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Lake Champlain Chocolates: Tastes of Vermont

By Courtney Clark

Lake Champlain Chocolates in Burlington has decades of experience in the chocolate industry. Since 1983, the company has been striving to provide the best chocolates around by using local ingredients and globally-grown beans. Further, with its success, Lake Champlain Chocolates has begun to create its own bean-to-bar program.

The chocolate company likes to say that its history began with a dare. In 1983, Jim Lampman worked at the Ice House Restaurant, where he would buy chocolates for his staff for the holidays. One day, the pastry chef commented that he could make better chocolates- so Lampman dared him to do so. According to the website, "the result was a batch of hand-rolled truffles so smooth and creamy" that Lampman "knew they were onto something." Within one year, Lake Champlain Chocolates was opened.

The chocolate company works to stay involved in the local community. The chocolates are made in Burlington by Lake Champlain's shores. According to Meghan Fitzpatrick, Vermont is "more than just an address" for these chocolatiers. The location has inspired them "to take a craftsman's approach to chocolate: creativity, patience and mastery." This approach is largely owed to the decades-old local partnerships that have been cultivated. Nearby agricultural producers such as Monument Dairy Farms and Happy Valley Orchard provide fresh cream, butter, maple syrup, apples, and honey, all of which are used in the chocolates. What was the inspiration for going local? Lake Champlain partners want to become experts, not only in chocolate, but what goes into the chocolates and where the ingredients originate.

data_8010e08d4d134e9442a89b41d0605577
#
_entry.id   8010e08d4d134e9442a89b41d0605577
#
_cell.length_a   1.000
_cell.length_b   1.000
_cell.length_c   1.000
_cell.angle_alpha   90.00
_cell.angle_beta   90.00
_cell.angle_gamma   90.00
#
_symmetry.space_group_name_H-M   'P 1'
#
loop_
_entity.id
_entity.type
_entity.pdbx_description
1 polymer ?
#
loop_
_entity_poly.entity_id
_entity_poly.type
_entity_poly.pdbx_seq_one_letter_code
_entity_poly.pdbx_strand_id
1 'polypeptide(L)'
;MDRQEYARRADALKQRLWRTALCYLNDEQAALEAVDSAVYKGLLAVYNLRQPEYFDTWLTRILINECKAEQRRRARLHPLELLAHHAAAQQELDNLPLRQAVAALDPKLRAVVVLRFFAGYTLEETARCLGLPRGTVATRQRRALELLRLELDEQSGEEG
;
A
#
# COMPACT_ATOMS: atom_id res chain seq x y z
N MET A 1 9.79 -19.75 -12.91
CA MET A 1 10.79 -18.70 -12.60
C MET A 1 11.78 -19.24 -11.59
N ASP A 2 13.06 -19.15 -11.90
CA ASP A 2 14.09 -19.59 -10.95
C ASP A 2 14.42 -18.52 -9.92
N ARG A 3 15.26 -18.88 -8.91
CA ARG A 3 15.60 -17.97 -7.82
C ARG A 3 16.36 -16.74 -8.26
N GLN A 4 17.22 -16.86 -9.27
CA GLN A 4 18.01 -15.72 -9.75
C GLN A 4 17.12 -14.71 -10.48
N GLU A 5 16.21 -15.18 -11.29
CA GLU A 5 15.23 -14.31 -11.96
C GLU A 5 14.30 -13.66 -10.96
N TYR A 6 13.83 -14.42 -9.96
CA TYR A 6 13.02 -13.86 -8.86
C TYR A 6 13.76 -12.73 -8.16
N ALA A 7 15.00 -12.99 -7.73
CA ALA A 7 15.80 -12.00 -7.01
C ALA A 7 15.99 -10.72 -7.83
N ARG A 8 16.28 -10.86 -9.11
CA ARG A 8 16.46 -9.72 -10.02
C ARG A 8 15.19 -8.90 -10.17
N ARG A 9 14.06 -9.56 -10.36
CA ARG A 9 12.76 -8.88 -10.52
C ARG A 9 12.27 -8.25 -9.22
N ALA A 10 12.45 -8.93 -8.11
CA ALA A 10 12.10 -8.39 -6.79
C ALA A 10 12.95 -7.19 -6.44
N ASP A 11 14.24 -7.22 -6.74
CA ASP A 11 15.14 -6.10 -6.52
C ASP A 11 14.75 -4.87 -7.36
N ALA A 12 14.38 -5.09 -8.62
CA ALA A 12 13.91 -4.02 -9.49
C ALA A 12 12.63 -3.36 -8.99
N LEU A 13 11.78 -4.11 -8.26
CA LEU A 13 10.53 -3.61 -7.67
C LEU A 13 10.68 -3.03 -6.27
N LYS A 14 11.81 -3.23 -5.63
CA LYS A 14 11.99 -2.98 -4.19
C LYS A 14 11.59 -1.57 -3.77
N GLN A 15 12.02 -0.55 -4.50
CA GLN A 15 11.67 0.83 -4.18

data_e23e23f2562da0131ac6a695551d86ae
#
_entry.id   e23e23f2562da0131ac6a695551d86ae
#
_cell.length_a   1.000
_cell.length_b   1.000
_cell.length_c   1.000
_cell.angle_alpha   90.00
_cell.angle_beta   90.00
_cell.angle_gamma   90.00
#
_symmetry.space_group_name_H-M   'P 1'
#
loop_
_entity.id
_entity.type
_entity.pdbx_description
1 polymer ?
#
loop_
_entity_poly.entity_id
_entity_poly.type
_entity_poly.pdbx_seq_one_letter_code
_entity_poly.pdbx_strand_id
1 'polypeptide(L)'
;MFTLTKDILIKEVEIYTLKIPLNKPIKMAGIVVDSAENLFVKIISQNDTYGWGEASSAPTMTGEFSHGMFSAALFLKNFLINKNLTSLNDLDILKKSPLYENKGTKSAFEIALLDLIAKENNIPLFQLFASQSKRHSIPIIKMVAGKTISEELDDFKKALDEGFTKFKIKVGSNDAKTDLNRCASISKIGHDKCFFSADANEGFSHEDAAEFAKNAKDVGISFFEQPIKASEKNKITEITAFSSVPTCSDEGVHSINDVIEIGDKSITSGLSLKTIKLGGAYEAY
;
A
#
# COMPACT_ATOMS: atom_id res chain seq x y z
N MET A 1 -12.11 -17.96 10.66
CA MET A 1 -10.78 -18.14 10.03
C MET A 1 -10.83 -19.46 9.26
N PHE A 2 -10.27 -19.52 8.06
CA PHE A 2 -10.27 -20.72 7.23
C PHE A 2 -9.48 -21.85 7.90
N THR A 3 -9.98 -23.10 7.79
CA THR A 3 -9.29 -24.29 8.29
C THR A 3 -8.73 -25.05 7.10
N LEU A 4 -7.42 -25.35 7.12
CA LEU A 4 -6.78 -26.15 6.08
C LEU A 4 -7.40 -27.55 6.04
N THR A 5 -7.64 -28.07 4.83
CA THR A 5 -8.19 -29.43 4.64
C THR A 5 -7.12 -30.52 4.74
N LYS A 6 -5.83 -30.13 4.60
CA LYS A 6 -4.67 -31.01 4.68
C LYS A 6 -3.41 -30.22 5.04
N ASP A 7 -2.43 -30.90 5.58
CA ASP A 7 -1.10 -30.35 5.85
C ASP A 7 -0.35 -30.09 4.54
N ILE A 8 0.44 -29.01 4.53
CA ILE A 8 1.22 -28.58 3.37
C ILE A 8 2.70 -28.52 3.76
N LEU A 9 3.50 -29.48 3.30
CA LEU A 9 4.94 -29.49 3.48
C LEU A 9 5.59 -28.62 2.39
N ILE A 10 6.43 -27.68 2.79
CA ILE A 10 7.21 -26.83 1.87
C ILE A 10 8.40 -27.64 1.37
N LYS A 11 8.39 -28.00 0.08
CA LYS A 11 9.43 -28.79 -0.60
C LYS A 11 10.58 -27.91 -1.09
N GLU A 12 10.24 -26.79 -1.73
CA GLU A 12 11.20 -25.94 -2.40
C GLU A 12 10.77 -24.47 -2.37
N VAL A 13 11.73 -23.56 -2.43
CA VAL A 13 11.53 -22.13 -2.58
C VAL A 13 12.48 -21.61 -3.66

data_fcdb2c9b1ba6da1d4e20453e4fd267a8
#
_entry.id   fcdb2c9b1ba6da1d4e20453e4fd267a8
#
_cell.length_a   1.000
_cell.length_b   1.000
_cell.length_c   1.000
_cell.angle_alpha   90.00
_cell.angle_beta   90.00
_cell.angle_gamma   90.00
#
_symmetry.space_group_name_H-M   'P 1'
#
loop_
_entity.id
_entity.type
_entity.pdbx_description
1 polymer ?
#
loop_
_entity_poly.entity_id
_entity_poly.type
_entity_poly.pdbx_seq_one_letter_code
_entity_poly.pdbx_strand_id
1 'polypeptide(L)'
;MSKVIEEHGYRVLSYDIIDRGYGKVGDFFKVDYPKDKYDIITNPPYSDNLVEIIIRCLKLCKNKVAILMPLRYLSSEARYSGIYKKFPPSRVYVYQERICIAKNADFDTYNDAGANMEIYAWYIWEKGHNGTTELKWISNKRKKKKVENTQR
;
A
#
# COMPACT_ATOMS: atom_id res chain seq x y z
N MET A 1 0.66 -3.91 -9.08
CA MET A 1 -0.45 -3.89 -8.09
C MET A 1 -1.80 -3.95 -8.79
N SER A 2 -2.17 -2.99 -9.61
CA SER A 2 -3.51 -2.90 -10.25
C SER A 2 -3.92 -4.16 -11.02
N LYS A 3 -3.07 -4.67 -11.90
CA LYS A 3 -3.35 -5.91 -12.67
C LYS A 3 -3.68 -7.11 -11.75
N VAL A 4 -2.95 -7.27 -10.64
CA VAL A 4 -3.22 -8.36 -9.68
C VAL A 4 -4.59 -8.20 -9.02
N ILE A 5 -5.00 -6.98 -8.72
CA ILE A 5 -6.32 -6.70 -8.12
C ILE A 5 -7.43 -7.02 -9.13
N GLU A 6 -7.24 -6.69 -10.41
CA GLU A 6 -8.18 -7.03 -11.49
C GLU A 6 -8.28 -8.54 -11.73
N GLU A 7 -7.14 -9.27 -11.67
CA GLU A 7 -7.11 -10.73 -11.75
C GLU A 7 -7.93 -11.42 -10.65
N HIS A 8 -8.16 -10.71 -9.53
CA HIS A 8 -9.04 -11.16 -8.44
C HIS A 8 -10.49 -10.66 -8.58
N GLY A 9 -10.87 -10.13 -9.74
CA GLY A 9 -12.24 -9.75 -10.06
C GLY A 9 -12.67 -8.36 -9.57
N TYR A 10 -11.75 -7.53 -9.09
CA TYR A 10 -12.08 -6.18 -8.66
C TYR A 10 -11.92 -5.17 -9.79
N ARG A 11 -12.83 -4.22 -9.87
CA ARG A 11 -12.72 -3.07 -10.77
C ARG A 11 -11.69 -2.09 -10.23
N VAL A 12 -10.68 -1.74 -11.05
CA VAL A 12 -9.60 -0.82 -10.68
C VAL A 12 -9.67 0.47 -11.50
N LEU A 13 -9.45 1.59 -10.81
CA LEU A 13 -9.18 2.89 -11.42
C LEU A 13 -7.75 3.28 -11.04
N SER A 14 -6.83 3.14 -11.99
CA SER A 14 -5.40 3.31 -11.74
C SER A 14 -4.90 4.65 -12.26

Though it has strong ties in the community, Lake Champlain Chocolates also understands and appreciates how chocolate is grown globally. The new bean-to-bar program, Fitzpatrick says, is "true to Vermont's DIY spirit." The chocolate that is made is created with the Blue Bandana Chocolate Maker. The beans are sent to Vermont from Guatemala and other regions where cocoa grows. The beans are sourced directly, but Vermont is where they are roasted, cracked, and winnowed. The process continues with grinding, refining, and conching while organic cane sugar is added. Once the chocolate is tempered and moulded, the finished product is an award-winning batch that celebrates "a true taste of place."

As the website explains, Vermont has been Lake Champlain Chocolates' inspiration from the beginning, from the locally-sourced ingredients to even the appearances of the chocolates. The designs of sugar maple leaves, a beehive, a lake, and a mountain evoke the state's natural beauty. Chocolate-lovers will enjoy the all-natural taste with a chocolate that makes "every bite a voyage to Vermont."

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About The Author

Courtney Clark graduated from Flagler College with a BA in English and Creative...

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